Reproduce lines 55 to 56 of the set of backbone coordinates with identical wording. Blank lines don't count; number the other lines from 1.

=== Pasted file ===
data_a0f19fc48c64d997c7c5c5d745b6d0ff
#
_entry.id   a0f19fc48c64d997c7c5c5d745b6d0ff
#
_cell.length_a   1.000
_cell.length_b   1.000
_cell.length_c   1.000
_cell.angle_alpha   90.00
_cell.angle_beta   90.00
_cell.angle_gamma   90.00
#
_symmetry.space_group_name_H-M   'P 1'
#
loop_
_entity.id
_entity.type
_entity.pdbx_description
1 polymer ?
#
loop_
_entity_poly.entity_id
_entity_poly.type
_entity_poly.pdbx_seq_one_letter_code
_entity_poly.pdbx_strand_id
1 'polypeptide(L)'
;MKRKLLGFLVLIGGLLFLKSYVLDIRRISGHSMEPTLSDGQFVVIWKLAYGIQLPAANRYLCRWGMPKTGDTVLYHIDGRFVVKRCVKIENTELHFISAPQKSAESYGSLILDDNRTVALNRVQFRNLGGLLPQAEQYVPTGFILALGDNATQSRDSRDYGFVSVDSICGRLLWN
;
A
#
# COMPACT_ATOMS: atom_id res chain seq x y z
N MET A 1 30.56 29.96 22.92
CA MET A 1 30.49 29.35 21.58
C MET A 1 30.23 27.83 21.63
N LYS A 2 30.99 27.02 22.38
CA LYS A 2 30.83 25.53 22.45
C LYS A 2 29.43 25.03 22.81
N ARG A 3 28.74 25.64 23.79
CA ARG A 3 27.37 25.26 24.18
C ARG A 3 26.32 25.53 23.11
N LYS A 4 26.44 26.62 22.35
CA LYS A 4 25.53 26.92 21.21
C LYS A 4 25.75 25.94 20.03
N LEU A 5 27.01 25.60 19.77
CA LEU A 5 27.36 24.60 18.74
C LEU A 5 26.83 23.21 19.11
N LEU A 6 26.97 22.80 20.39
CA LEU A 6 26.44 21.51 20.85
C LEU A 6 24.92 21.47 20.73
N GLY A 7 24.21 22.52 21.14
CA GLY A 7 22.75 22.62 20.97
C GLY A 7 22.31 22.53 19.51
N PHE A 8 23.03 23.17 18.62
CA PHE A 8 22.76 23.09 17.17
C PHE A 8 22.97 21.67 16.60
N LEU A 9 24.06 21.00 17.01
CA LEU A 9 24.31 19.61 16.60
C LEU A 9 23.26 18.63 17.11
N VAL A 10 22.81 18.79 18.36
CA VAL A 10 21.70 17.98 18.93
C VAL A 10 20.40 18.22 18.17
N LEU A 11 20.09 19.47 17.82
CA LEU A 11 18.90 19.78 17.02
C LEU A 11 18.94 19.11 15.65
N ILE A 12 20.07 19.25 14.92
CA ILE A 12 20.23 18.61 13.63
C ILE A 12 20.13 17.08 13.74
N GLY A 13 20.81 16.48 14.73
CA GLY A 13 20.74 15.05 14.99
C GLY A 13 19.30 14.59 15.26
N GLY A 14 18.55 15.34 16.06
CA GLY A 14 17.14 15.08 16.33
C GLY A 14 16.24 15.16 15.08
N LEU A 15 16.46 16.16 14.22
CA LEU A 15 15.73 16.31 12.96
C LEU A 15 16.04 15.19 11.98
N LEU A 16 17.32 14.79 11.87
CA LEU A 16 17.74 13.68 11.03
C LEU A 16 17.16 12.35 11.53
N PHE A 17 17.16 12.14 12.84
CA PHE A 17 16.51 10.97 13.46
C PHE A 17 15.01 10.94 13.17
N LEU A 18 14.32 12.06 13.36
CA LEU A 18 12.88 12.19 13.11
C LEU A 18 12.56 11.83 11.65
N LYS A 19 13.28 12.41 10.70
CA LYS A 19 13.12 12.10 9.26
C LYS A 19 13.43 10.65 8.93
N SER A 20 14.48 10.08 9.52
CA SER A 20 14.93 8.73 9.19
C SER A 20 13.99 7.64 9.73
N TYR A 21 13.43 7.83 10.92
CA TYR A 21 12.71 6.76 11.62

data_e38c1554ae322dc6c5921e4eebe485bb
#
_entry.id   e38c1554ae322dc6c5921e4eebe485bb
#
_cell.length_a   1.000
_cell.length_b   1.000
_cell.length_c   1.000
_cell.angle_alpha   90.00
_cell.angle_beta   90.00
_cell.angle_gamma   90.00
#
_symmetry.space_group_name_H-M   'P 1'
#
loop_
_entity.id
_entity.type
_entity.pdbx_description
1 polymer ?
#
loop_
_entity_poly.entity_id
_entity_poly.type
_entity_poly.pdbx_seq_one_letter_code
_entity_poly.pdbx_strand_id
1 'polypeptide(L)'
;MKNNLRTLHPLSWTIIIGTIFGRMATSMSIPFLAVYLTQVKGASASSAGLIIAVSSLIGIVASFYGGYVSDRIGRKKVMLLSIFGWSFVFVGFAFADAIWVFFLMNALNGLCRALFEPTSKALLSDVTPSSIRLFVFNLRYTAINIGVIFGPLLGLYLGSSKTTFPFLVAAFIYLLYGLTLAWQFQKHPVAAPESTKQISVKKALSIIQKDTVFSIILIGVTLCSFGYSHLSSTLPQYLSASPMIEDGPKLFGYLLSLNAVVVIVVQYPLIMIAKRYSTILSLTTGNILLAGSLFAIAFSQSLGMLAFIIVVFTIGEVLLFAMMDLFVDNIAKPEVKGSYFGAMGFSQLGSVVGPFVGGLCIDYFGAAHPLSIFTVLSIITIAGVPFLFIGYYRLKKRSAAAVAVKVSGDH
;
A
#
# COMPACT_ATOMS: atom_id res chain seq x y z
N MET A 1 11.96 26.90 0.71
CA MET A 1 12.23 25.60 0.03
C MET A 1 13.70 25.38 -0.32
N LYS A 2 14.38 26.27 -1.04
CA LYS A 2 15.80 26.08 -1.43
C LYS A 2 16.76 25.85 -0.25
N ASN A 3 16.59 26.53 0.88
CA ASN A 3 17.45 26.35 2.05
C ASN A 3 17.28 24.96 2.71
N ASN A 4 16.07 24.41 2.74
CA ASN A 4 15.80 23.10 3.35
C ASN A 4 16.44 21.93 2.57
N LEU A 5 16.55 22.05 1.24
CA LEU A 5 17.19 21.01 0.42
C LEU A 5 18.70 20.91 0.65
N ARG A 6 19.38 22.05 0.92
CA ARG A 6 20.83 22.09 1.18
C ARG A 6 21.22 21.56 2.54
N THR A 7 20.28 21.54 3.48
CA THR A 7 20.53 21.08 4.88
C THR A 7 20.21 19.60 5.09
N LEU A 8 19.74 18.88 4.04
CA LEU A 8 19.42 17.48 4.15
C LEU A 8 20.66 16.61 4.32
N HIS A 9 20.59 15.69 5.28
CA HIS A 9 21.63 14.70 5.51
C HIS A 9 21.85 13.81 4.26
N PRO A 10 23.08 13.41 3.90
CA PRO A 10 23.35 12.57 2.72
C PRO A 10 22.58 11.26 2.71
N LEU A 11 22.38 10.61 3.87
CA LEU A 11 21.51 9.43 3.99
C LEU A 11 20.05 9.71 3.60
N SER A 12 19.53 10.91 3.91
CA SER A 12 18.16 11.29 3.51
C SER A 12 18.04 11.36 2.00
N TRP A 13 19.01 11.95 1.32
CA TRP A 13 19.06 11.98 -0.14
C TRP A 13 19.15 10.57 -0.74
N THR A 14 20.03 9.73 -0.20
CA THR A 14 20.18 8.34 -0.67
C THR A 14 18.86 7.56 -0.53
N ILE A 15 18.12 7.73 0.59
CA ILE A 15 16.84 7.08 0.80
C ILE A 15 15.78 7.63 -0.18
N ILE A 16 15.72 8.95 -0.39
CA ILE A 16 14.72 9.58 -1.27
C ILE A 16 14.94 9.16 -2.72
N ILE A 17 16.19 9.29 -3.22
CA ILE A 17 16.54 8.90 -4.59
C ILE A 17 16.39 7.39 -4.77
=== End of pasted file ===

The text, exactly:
N LEU A 9 24.06 21.00 17.01
CA LEU A 9 24.31 19.61 16.60